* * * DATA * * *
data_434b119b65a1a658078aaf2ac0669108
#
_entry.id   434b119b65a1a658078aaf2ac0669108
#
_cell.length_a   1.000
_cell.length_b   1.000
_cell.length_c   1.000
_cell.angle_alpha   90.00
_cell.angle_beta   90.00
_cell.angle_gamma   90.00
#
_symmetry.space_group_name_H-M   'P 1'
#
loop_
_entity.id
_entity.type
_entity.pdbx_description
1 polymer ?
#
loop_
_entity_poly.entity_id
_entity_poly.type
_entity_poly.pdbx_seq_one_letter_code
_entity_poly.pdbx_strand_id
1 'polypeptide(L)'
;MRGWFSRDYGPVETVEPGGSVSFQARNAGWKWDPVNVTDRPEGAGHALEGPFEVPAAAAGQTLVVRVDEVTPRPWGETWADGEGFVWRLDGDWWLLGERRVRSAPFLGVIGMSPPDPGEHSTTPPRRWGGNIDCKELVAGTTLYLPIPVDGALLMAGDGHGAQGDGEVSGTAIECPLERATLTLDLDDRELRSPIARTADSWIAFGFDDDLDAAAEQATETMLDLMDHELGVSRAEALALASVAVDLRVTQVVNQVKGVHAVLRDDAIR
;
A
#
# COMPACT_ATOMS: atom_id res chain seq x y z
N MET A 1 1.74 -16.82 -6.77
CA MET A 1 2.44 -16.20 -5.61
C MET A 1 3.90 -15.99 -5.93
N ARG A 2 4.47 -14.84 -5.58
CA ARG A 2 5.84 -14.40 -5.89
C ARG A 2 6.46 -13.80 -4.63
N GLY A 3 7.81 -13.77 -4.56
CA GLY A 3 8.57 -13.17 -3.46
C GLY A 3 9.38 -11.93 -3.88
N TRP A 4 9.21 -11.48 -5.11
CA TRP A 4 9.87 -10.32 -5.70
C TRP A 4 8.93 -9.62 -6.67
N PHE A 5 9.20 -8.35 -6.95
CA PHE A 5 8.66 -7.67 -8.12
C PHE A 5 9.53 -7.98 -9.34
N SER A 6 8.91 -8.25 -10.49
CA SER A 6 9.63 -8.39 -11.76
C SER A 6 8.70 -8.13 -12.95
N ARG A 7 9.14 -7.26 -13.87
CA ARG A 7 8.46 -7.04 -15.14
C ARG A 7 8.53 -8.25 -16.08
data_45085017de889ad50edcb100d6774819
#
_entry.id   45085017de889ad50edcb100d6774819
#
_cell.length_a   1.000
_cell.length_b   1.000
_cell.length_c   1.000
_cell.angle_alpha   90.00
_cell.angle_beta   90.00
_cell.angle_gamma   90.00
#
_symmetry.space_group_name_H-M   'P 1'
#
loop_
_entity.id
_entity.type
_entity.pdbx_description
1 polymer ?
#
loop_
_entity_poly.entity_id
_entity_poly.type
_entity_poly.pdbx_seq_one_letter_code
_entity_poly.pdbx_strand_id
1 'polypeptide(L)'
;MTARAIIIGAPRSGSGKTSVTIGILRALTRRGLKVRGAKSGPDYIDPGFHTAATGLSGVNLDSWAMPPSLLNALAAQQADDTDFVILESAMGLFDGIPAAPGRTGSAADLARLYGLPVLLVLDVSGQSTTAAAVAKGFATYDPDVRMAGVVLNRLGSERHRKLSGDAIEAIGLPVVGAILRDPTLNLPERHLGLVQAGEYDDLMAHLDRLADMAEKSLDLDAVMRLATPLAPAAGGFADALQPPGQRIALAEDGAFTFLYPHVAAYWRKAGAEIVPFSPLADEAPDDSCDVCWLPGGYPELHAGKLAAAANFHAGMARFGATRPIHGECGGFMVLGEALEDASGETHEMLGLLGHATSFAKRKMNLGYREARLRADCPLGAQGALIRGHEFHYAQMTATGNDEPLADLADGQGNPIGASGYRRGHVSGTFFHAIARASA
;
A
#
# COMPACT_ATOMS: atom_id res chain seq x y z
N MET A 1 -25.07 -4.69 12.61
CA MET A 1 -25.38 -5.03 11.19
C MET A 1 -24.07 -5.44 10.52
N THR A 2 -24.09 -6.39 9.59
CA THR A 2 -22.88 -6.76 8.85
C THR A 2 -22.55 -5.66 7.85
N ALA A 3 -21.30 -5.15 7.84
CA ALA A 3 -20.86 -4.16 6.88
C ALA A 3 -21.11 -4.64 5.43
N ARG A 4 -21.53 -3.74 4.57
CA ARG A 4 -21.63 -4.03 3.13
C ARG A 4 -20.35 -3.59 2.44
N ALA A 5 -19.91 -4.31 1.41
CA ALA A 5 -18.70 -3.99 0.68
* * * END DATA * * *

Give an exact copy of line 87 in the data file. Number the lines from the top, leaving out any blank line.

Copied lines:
C THR A 2 -22.55 -5.66 7.85